“Sometimes,” he whispers, leaning across the table, “if someone is an asshole, like a waiter at a restaurant, I think, I could just buy this place and fire that guy.”
He may sound like Richard Pryor in Brewster’s Millions, but if Tepper really wanted a private plane or a 22-year-old, he could have acquired either long ago. Unlike, say, John Paulson, who hasn’t much distinguished himself since his bet against the housing market was described as The Greatest Trade Ever, he’s not exactly a one-hit wonder. It’s just that before the economy melted down, no one really paid attention to what some guy in New Jersey was doing.
Tepper has been a billionaire—he has to think about it for a minute—since about 2003. Seven years ago. Not that you’d know it from looking at the stone house in Livingston, New Jersey, where he has lived and raised three children with his wife, Marlene, for the past twenty years, or from Appaloosa’s offices, which are sparsely staffed and conspicuously lack a statement staircase, Jeff Koons sculptures, or any other signs of the taste hedge-fund money usually buys.
But in the seventeen years since he founded Appaloosa, its assets have grown from $57 million to $13 billion. His annualized compound return in that time period is 30 percent net to investors, putting him in line with legendary money managers like Soros, Stanley Druckenmiller, and Julian Robertson.
Again, not that you’d know it. “I will tell you this,” says his friend Phil Glassman, a neighbor with whom Tepper plays poker on Thursdays and golf on Saturdays. “If Dave can take twelve bucks off me on the golf course, he will do it, with pleasure and with a smile.”
Tepper loves it when people say things like this about him. “They’ll also tell you, ‘He never carries cash and has to borrow money to pay for things.’ See?” he says, opening his wallet. It is indeed empty. Also, he could use a new one. “I’m just a regular upper-middle-class guy who happens to be a billionaire.”
Obviously, he has professional reasons for wanting to come off this way—investors like to think the money managers handling their pension funds and endowments are penny-pinching rather than profligate. But for him, it’s more like an obsession. He gleefully describes how he talked the artist Peter Max down on a series of portraits of hedge-fund managers he did for Trader Monthly a few years ago. He’s been known to badger the secretaries about spending too much money on paper cups for the office and for years drove to work in a rusted minivan even while, one employee notes, “half the people in the office were driving Porsches.”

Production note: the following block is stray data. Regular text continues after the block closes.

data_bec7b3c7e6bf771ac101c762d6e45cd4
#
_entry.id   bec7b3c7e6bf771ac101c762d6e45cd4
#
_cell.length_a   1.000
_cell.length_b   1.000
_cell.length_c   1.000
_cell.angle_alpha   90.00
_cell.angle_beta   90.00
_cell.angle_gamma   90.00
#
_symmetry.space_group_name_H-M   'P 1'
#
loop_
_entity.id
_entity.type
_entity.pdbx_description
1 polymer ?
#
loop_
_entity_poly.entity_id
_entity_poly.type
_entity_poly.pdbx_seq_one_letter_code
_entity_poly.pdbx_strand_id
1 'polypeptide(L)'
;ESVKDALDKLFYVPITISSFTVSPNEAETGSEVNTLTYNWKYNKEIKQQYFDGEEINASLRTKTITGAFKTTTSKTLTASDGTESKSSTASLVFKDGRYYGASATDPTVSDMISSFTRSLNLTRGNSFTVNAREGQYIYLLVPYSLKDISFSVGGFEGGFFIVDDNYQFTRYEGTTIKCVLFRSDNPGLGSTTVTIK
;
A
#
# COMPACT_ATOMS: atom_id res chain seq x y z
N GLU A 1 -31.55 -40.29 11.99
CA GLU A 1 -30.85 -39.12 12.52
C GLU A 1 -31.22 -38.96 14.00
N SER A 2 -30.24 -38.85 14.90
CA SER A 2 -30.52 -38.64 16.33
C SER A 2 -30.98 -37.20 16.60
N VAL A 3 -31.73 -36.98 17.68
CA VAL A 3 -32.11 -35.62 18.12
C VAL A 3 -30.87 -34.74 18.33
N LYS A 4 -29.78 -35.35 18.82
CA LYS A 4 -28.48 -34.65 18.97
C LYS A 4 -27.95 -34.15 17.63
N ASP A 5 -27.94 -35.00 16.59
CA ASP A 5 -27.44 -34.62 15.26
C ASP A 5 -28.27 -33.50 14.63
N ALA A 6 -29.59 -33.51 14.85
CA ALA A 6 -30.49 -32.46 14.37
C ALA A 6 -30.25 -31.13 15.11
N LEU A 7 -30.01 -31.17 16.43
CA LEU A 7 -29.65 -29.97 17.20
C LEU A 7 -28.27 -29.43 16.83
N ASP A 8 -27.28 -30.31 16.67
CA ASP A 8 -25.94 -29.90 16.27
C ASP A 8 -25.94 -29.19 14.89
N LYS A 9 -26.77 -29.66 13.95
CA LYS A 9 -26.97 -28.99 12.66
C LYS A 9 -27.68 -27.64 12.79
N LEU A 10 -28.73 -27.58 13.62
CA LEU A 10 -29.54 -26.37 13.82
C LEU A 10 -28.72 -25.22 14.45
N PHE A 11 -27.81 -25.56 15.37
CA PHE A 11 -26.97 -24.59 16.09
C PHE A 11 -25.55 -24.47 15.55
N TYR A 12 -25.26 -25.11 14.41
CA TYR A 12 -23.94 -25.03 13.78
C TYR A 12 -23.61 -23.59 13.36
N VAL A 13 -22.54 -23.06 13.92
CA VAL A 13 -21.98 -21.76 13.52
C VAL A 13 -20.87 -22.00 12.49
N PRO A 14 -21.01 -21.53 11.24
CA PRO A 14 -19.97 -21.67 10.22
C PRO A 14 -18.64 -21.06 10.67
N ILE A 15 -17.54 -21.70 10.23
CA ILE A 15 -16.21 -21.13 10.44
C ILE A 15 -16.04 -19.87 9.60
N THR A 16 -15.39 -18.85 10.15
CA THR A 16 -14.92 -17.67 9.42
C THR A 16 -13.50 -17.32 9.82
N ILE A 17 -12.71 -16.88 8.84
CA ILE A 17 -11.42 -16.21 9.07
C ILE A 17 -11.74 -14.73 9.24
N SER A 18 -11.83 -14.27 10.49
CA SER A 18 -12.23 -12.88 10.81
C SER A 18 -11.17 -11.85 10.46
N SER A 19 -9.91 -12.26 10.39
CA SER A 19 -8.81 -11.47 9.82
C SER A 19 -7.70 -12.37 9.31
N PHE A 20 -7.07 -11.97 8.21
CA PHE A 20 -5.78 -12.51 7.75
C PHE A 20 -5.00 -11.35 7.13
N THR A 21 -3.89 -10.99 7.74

Tepper also has personal reasons for flying under the radar: Being “the billionaire next door,” as Glassman puts it, can be kind of awkward. “You’ll write this article and I’ll hear from someone I haven’t heard from in a long time asking for money,” says his sister, Sheryl Weitman, who lives in Florida. “And I think that’s a hard thing about being David. How do you know who’s your friend, and who is your friend because of the money?”
This is not to say that Tepper doesn’t occasionally act like a billionaire. In 2004, he donated $55 million to his alma mater, Carnegie Mellon. Recently, when the owners of the Pittsburgh Steelers indicated they were willing to sell a stake in the team, he seized the opportunity with childlike enthusiasm. “Owning your favorite football team? Getting to watch all the games from the field? That’s every little boy’s dream,” says his friend Marc Kramer. (So is this: Flying private to every game with four of your closest friends. “It’s like a middle-aged version of Entourage,” says Kramer.) Five years ago, the Teppers hired Ashlee Simpson to sing at their daughter’s bat mitzvah. For his own 50th, he threw himself a little get-together at the Mandarin Oriental, during which he danced onstage with Ellen DeGeneres and sang “All I Wanna Do” and “If It Makes You Happy” with Sheryl Crow.
“It was a kick-ass evening,” remembers his college friend Roland Lazzaro. You wouldn’t have read about it in “Page Six,” though. Steven Schwartzman apparently hogged all the birthday-party news that year.
Lately, perhaps because this recent success has upgraded his status from merely having money to having what on Wall Street is commonly called Fuck-You Money, he doesn’t seem to care as much that people know about his wealth. This past spring, he finally bought not just a vacation home but the vacation home: a $50 million, 6,200-square-foot oceanfront property in the Hamptons belonging to Joanne Corzine. “I’m ready to be rich,” he told a reporter before he made the purchase.